In the strive for improving patient care the availability of correct patient data is a crucial component. We are constantly working to ensure that your medical history is available to those who need it the most when you need it the most, as it could be a matter of life or death.
As society becomes more digitalized, the expectations we as consumers have to the services available to us become greater. Healthcare is no exception. If you or a loved one have suffered a complex health issue, you can probably relate to numerous visits to various healthcare providers that did not have your medical history and records readily available. Perhaps you brought your records, pictures and results with you on an USB-stick to ensure that the clinician would have the necessary information available. If you are nodding your head in recognition, it means that interoperability was not in place at the care facilities you visited, meaning they were not connecting what matters.
Cerner continuously works to put an end to patients having to carry around their medical records by participating in the industry initiative called Integrating the Healthcare Enterprise (IHE). IHE enables interoperability, which is the ability for patient information to move between health care entities regardless of the technology platform in place or the location where care has been provided. Interoperability occurs when information flows freely across organizational, vendor and geographic barriers.
Systems developed in accordance with IHE communicate with one another, are easier to implement, and enable care providers to use information more effectively. Cerner has a history of leading and supporting industry initiatives that advocate for the use of common standards and practices that underpin interoperability and open platform approaches. We believe that ubiquitous interoperability happens when patient information can move freely between competing systems without organizational, vendor or geographic barriers.
“The Cross-Enterprise Document Reliable Interchange (XDR) is a good example of how IHE supports the optimization of the care process across borders. The profile enables document interchange using a reliable messaging system. This is a big advantage for direct document interchange between Electronic Health Records, Personal Health Records and other healthcare IT systems when there is no document-sharing infrastructure available. For instance, a Norwegian tourist is admitted to hospital while on holiday in the Netherlands. There is no document exchange infrastructure available between the two countries. When the patient returns home and needs follow-up treatment, reports, lab results and images from the Netherlands are forwarded to the Norwegian hospital via IHE and the XDR profile” Richard Francken, Senior Consultant, Cerner Benelux.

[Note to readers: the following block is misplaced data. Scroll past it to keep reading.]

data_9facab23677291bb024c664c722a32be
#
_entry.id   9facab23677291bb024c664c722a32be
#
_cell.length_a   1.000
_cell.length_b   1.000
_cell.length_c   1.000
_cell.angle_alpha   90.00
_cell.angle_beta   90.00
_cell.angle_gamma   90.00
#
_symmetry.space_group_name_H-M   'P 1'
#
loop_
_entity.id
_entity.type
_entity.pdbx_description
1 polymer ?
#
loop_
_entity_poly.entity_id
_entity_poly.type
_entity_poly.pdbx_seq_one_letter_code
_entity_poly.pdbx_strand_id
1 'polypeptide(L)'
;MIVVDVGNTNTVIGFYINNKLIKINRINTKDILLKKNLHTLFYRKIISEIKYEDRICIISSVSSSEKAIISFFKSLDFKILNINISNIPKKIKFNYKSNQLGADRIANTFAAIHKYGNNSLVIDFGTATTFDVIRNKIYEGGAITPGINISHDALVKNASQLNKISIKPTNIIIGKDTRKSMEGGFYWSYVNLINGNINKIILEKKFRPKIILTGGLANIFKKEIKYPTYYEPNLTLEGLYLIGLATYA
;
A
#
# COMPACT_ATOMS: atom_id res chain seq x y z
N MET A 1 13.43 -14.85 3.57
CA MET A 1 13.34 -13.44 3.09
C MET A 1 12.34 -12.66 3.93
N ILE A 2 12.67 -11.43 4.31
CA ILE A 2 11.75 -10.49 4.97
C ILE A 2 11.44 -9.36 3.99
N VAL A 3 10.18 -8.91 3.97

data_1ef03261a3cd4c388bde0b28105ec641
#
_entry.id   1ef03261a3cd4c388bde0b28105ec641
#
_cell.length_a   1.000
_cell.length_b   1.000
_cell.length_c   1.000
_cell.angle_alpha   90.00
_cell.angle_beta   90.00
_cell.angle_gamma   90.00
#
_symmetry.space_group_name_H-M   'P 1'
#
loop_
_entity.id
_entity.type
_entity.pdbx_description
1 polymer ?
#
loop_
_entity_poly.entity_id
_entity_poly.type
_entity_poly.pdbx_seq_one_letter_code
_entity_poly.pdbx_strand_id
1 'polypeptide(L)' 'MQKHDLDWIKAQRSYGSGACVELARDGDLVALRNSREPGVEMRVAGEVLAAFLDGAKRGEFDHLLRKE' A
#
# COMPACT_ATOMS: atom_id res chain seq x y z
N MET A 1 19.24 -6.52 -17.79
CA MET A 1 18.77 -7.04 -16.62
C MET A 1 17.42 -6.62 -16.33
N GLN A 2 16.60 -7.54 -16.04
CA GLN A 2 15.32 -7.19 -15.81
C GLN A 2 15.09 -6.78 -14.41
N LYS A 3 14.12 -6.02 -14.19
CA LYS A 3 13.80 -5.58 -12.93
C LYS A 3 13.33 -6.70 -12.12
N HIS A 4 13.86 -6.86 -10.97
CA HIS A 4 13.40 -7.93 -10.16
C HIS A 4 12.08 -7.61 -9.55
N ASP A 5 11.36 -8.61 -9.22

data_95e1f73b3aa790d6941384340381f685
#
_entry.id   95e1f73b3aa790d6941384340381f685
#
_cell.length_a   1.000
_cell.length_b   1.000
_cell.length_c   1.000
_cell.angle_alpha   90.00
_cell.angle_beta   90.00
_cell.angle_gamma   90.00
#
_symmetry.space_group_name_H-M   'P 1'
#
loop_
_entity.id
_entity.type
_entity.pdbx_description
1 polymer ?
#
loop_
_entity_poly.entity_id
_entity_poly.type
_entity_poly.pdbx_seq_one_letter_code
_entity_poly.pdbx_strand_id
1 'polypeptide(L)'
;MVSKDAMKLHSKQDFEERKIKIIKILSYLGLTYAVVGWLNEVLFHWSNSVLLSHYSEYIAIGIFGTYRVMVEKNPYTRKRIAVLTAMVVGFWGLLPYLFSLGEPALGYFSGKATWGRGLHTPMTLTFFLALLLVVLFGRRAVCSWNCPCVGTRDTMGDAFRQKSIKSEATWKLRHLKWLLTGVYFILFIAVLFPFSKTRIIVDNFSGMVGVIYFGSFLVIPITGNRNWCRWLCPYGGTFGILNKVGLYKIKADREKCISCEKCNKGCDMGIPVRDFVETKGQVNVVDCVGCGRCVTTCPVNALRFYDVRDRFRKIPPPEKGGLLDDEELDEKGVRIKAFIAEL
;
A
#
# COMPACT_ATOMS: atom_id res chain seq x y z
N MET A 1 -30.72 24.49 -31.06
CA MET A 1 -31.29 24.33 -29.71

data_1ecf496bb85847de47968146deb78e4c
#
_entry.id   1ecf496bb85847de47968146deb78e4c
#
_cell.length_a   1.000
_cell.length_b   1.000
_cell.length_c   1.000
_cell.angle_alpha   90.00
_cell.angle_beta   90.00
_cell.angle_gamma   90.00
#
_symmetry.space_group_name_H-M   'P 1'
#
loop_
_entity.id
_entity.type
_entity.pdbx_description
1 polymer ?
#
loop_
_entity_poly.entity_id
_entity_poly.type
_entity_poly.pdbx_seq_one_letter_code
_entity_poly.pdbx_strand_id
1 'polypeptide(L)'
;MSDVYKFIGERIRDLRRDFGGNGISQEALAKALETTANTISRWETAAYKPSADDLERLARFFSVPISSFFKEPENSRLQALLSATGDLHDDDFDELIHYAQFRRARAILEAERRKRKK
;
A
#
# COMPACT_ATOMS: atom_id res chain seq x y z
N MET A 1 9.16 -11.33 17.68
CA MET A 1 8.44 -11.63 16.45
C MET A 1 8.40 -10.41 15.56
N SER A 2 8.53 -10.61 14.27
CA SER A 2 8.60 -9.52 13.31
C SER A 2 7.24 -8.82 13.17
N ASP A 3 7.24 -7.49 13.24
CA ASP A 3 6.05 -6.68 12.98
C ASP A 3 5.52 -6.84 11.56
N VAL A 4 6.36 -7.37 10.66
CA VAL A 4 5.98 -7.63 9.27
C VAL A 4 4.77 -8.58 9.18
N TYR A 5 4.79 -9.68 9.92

The entire health care industry will benefit, but ultimately, patients stand the most to gain from interoperability. Healthcare professionals can provide better care by being able to see the different care touch points that make up a patient’s medical history. Past problems, allergies, medications, immunizations, lab results and more help the provider make an informed decision about patient care. Digitizing and sharing this information removes the burden from the patient from having to carry physical copies of records from doctor’s office to doctor’s office, or more challenging, rely on memory of past treatments to provide context to his/her care givers.
As the healthcare sector moves forward and faces the major changes that lie ahead, the technological advancements already taking place promise a future where patients are actively engaged in managing their own health in an interconnected and safe way, whilst clinicians will experience patient treatment as more efficient with necessary information being readily available in a safe way.
Learn more about Connecting What Matters at the Collaboration Forum 2016.